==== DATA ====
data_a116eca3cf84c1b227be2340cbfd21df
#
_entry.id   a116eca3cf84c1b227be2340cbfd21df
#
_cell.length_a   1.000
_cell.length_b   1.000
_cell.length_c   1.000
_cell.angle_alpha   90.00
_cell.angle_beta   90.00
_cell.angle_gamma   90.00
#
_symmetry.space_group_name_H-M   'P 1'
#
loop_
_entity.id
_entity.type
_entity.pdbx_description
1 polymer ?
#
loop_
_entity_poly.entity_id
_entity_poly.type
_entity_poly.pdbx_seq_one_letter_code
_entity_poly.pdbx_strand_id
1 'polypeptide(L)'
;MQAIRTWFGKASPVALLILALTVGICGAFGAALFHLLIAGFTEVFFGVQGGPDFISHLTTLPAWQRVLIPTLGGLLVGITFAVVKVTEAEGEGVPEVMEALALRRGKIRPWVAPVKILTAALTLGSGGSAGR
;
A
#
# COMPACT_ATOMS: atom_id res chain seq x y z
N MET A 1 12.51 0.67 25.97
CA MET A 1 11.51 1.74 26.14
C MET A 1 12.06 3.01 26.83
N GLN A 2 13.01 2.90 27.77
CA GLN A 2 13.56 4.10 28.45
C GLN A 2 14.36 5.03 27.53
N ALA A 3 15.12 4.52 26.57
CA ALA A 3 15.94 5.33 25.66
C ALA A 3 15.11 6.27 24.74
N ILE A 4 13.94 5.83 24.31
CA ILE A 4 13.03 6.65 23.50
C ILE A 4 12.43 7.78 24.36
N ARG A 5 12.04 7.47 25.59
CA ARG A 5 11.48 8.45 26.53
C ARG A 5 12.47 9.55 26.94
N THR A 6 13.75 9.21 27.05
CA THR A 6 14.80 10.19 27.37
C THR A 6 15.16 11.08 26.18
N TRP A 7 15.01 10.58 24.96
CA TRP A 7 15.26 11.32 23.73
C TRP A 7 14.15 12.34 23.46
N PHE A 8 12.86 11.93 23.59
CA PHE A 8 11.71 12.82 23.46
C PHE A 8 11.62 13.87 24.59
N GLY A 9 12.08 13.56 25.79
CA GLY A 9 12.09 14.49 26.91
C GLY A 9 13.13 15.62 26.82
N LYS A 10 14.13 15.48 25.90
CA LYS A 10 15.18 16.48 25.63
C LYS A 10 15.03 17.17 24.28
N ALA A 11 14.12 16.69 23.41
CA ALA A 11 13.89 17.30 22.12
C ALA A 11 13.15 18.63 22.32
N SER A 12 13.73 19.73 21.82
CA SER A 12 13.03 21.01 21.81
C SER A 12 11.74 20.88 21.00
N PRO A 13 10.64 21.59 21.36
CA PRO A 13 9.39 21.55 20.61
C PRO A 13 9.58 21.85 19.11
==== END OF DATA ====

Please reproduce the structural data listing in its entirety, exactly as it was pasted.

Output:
data_a116eca3cf84c1b227be2340cbfd21df
#
_entry.id   a116eca3cf84c1b227be2340cbfd21df
#
_cell.length_a   1.000
_cell.length_b   1.000
_cell.length_c   1.000
_cell.angle_alpha   90.00
_cell.angle_beta   90.00
_cell.angle_gamma   90.00
#
_symmetry.space_group_name_H-M   'P 1'
#
loop_
_entity.id
_entity.type
_entity.pdbx_description
1 polymer ?
#
loop_
_entity_poly.entity_id
_entity_poly.type
_entity_poly.pdbx_seq_one_letter_code
_entity_poly.pdbx_strand_id
1 'polypeptide(L)'
;MQAIRTWFGKASPVALLILALTVGICGAFGAALFHLLIAGFTEVFFGVQGGPDFISHLTTLPAWQRVLIPTLGGLLVGITFAVVKVTEAEGEGVPEVMEALALRRGKIRPWVAPVKILTAALTLGSGGSAGR
;
A
#
# COMPACT_ATOMS: atom_id res chain seq x y z
N MET A 1 12.51 0.67 25.97
CA MET A 1 11.51 1.74 26.14
C MET A 1 12.06 3.01 26.83
N GLN A 2 13.01 2.90 27.77
CA GLN A 2 13.56 4.10 28.45
C GLN A 2 14.36 5.03 27.53
N ALA A 3 15.12 4.52 26.57
CA ALA A 3 15.94 5.33 25.66
C ALA A 3 15.11 6.27 24.74
N ILE A 4 13.94 5.83 24.31
CA ILE A 4 13.03 6.65 23.50
C ILE A 4 12.43 7.78 24.36
N ARG A 5 12.04 7.47 25.59
CA ARG A 5 11.48 8.45 26.53
C ARG A 5 12.47 9.55 26.94
N THR A 6 13.75 9.21 27.05
CA THR A 6 14.80 10.19 27.37
C THR A 6 15.16 11.08 26.18
N TRP A 7 15.01 10.58 24.96
CA TRP A 7 15.26 11.32 23.73
C TRP A 7 14.15 12.34 23.46
N PHE A 8 12.86 11.93 23.59
CA PHE A 8 11.71 12.82 23.46
C PHE A 8 11.62 13.87 24.59
N GLY A 9 12.08 13.56 25.79
CA GLY A 9 12.09 14.49 26.91
C GLY A 9 13.13 15.62 26.82
N LYS A 10 14.13 15.48 25.90
CA LYS A 10 15.18 16.48 25.63
C LYS A 10 15.03 17.17 24.28
N ALA A 11 14.12 16.69 23.41
CA ALA A 11 13.89 17.30 22.12
C ALA A 11 13.15 18.63 22.32
N SER A 12 13.73 19.73 21.82
CA SER A 12 13.03 21.01 21.81
C SER A 12 11.74 20.88 21.00
N PRO A 13 10.64 21.59 21.36
CA PRO A 13 9.39 21.55 20.61
C PRO A 13 9.58 21.85 19.11